This is our 2nd LEAF that we leased since 2012, and we decided to purchase it! Not only has it been an amazing and well-built car with no service issues, it’s saved us so much $ we can’t even begin to imagine! So easy. Just plug it in when we get home and it’s ready to go in the morning!
I have been looking at the Leaf for several months. We just wanted one for our local driver (4-6K miles a year) to replace our 15 year-old Camry. I first considered buying new for $20,000 off MSRP ($10,000 Fed/State tax credit and $10,000 dealer discount) bringing an SV or SL model down to $16 - $18K, but that was really more than I wanted to pay for a light local driver. I never found a $33K S model listed for $10,000 off MSRP, otherwise I may have bought a 2017 for $13K. In the end, I opted for a one owner, off lease, 2015, with 27,000 miles, 12 bars, and certified by the dealer. The car is indistinguishable from new and cost $9300. I bought it for my wife, but find I have been driving it a lot more than her, even though I am a big guy (6' 4", 235) and love my 2013 Toyota Highlander Limited. I love the value, the power, and mostly that it doesn't have a tailpipe. We have seen the future.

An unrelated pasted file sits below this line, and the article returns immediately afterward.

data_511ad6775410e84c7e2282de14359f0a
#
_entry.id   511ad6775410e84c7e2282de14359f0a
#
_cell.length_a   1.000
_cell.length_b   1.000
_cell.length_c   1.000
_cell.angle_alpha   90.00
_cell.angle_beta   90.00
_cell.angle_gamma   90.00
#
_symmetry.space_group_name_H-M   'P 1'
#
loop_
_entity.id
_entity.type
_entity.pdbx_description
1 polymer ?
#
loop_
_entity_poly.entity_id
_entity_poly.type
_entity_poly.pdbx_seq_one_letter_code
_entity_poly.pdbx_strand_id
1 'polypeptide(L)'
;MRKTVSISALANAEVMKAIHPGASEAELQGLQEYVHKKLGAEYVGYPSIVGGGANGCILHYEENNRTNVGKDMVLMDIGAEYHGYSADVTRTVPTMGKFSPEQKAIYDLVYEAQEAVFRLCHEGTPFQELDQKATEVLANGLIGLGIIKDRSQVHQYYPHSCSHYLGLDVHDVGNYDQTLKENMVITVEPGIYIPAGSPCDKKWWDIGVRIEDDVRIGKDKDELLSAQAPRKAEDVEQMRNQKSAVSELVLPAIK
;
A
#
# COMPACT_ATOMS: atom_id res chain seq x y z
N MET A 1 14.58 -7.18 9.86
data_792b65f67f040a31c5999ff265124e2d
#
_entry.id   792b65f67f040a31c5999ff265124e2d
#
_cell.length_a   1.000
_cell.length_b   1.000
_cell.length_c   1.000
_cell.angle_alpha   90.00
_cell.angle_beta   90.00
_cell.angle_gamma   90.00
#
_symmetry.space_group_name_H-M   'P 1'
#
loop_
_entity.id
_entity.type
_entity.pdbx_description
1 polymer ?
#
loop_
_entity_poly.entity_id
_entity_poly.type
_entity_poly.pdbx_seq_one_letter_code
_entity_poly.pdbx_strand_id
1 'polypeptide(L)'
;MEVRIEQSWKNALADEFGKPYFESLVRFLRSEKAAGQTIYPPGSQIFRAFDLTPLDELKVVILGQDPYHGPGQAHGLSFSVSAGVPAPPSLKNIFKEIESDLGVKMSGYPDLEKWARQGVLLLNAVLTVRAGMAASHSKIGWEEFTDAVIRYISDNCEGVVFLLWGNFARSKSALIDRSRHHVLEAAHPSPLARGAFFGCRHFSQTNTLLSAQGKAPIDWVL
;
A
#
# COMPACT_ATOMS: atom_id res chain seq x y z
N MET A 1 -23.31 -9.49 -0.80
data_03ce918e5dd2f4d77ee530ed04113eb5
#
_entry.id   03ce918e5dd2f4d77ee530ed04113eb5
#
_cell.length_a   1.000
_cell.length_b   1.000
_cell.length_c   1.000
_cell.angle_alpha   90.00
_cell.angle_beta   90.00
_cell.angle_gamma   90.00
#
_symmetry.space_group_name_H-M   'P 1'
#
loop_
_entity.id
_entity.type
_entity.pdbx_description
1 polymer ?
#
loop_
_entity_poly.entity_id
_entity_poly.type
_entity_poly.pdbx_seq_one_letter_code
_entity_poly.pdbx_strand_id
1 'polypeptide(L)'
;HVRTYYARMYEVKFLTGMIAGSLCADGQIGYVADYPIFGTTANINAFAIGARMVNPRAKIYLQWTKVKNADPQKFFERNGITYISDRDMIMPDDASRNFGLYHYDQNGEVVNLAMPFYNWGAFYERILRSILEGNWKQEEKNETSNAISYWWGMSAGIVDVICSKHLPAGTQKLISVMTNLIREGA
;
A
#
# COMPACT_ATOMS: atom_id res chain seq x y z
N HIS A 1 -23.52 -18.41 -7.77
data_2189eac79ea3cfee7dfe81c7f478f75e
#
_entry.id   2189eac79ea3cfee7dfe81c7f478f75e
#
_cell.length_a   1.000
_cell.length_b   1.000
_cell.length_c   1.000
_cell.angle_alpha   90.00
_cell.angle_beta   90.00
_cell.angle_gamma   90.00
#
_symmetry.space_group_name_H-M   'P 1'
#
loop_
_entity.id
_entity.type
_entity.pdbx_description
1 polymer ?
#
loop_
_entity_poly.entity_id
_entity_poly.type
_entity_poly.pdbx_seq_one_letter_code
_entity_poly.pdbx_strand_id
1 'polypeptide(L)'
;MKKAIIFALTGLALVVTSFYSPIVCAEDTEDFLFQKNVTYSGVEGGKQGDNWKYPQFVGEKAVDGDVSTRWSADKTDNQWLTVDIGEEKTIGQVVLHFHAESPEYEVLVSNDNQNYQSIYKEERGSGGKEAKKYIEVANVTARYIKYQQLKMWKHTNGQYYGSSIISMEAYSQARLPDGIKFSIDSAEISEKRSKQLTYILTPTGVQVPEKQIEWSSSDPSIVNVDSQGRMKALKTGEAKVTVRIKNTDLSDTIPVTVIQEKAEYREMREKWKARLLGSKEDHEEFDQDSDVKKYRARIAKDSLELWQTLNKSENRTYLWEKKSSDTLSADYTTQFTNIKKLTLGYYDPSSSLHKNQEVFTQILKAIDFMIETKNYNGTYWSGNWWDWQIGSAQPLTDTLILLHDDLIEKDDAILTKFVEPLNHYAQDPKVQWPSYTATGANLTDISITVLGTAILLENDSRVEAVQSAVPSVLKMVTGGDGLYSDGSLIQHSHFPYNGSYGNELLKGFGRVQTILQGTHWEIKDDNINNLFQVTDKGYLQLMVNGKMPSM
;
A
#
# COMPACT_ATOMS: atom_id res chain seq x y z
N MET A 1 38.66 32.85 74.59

UPDATE: Having the car for 7 months now I would like to update a few thing. Upgraded charging station: Had the electrician run a 220 line to the garage and installed an electric meter in October. Found a Clipper Creek HCS 30 charger on eBay for a 435 and had the electrical hook it up. From October 13 until March 15 we have used 1390 kW for charging and preheating the car. Winter: Bought Michelin Ice tires for the winter and they have worked well. We lost a bit of miles per kW, dropping from 3.8 to an average of 3.5. While my wife can drive it to work and back, with side trips, for two days before we charge it, we ended up plugging it in most nights just so it could be warm for her drive to work. Then she just uses the seat and steering wheel heat. On trips across town I used the heat and the energy display tell how much milage you loose - I'd rather be warm. Electric usage: for the first two months of usage, I tracked how much electricity we used compared to how much gas we would have used. We would have paid 2.5 times more using gas at 22mpg. I saved $108.52. With the meter installed, which includes heating most days this winter, gas would have cost twice as much, saving just under $400.00. Our cost of a kW, including distribution and the like is currently $.15. This savings paid for my Clipper Creek charger and part of the electrical work. How many miles? In the winter, I figure my wife has about 70 miles. The tires reduce some and she does use the heater for longer trips. Lately it said I have 78 miles. I do not know how it figure this, if it goes on past performance or what. I have been taking the freeway across town at 70 mph over the week end, now I am using to drive my mile to work since my wife is out of town. She has come home several times with the dashes showing . I use SpyLeaf to give us the exact milage they say is remaining. Charging: The Flint area is dismal for electric cars. Thankfully Consumers Energy has one public charger 3 miles away and down town has two on the university, though I do not know how accessible they are to use. The local Nissan dealer is a mile away from where my wife works so she could away stop in and charge for 20 min if she needed. A trip to the Detroit area would include a stop at the Nissan Tech center for their fast charger: 20 min to 80%. A 20 min walk is nice in the summer. We greatly enjoy having the car and I alway look for a reason to drive it. If I could find a low battery one dirt cheap, I would use it to drive to work (1.7 mile round trip) and around town. ORIGINAL REVIEW: If you are looking for a LEAF, do your homework. Figure out how many miles you drive a day to help you decide if this car will work for you. Batteries seem to be a biggest problem after a number of years of use and there are forums for the LEAF that will tell you what to look for and how to check them. It is such a different car, from your internal combustion engine car, that you need to think different. If you want to follow manufacturer recommended service, you take it in every 7500 miles and they check a few things. Every 14,500 miles they change the break fluid. That's it. On my 2015 I figure we have 85 miles to use even though it says we have 110 miles available. That is more than enough to get to work 10 miles away and run errands along the way. We are now charging every other day. The day after we bought it, we had gone 75 miles and still had 20% of the battery left. As it gets cold, expect the milage to go down - part in heating the car and part due to how cold can effect a battery. For us, even if it is cut by half, it would still serve our needs. As with every electric vehicle, this one has a sweet spot: 38 mph. If you could drive that on a nearly level road I have read you can get 134 miles out of it. Meanwhile in the real world, be conservative and decide if the milage it will normally achieve based on the number of bars left on the battery are right for you. If so, get it. If not...your choice. Oh, I didn't rate the safety cause we have not had it over a winter and I do not know what they mean by active safety.